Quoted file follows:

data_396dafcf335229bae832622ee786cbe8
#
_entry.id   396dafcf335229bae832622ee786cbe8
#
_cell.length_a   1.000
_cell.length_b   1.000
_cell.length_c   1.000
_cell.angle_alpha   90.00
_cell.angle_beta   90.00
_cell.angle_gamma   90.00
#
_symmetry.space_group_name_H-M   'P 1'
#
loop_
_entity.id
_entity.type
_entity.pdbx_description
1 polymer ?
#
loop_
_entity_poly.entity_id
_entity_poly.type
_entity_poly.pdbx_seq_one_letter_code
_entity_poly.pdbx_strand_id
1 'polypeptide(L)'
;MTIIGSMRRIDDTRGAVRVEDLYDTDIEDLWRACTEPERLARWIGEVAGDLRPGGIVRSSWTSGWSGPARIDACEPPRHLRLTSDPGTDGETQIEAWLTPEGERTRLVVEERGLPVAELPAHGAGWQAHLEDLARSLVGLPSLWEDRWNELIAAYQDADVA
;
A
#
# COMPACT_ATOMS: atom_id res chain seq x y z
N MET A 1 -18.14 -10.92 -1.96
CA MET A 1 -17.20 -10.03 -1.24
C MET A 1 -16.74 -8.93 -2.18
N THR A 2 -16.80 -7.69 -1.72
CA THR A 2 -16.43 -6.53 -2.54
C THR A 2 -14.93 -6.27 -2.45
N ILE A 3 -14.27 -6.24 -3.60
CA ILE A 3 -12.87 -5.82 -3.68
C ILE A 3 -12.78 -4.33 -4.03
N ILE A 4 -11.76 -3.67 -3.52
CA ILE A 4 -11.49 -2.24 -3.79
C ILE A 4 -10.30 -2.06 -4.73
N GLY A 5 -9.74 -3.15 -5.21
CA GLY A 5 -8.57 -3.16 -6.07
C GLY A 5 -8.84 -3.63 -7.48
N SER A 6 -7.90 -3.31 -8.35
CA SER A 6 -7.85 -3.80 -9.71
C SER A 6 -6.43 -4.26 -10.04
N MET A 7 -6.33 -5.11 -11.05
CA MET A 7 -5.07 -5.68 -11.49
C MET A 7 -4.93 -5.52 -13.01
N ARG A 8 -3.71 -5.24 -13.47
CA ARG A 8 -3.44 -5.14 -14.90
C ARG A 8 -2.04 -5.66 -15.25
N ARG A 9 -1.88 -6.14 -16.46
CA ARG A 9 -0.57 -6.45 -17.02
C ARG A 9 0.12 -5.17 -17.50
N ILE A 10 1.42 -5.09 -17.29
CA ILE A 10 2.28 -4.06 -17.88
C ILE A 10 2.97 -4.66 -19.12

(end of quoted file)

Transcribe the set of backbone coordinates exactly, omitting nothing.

data_396dafcf335229bae832622ee786cbe8
#
_entry.id   396dafcf335229bae832622ee786cbe8
#
_cell.length_a   1.000
_cell.length_b   1.000
_cell.length_c   1.000
_cell.angle_alpha   90.00
_cell.angle_beta   90.00
_cell.angle_gamma   90.00
#
_symmetry.space_group_name_H-M   'P 1'
#
loop_
_entity.id
_entity.type
_entity.pdbx_description
1 polymer ?
#
loop_
_entity_poly.entity_id
_entity_poly.type
_entity_poly.pdbx_seq_one_letter_code
_entity_poly.pdbx_strand_id
1 'polypeptide(L)'
;MTIIGSMRRIDDTRGAVRVEDLYDTDIEDLWRACTEPERLARWIGEVAGDLRPGGIVRSSWTSGWSGPARIDACEPPRHLRLTSDPGTDGETQIEAWLTPEGERTRLVVEERGLPVAELPAHGAGWQAHLEDLARSLVGLPSLWEDRWNELIAAYQDADVA
;
A
#
# COMPACT_ATOMS: atom_id res chain seq x y z
N MET A 1 -18.14 -10.92 -1.96
CA MET A 1 -17.20 -10.03 -1.24
C MET A 1 -16.74 -8.93 -2.18
N THR A 2 -16.80 -7.69 -1.72
CA THR A 2 -16.43 -6.53 -2.54
C THR A 2 -14.93 -6.27 -2.45
N ILE A 3 -14.27 -6.24 -3.60
CA ILE A 3 -12.87 -5.82 -3.68
C ILE A 3 -12.78 -4.33 -4.03
N ILE A 4 -11.76 -3.67 -3.52
CA ILE A 4 -11.49 -2.24 -3.79
C ILE A 4 -10.30 -2.06 -4.73
N GLY A 5 -9.74 -3.15 -5.21
CA GLY A 5 -8.57 -3.16 -6.07
C GLY A 5 -8.84 -3.63 -7.48
N SER A 6 -7.90 -3.31 -8.35
CA SER A 6 -7.85 -3.80 -9.71
C SER A 6 -6.43 -4.26 -10.04
N MET A 7 -6.33 -5.11 -11.05
CA MET A 7 -5.07 -5.68 -11.49
C MET A 7 -4.93 -5.52 -13.01
N ARG A 8 -3.71 -5.24 -13.47
CA ARG A 8 -3.44 -5.14 -14.90
C ARG A 8 -2.04 -5.66 -15.25
N ARG A 9 -1.88 -6.14 -16.46
CA ARG A 9 -0.57 -6.45 -17.02
C ARG A 9 0.12 -5.17 -17.50
N ILE A 10 1.42 -5.09 -17.29
CA ILE A 10 2.28 -4.06 -17.88
C ILE A 10 2.97 -4.66 -19.12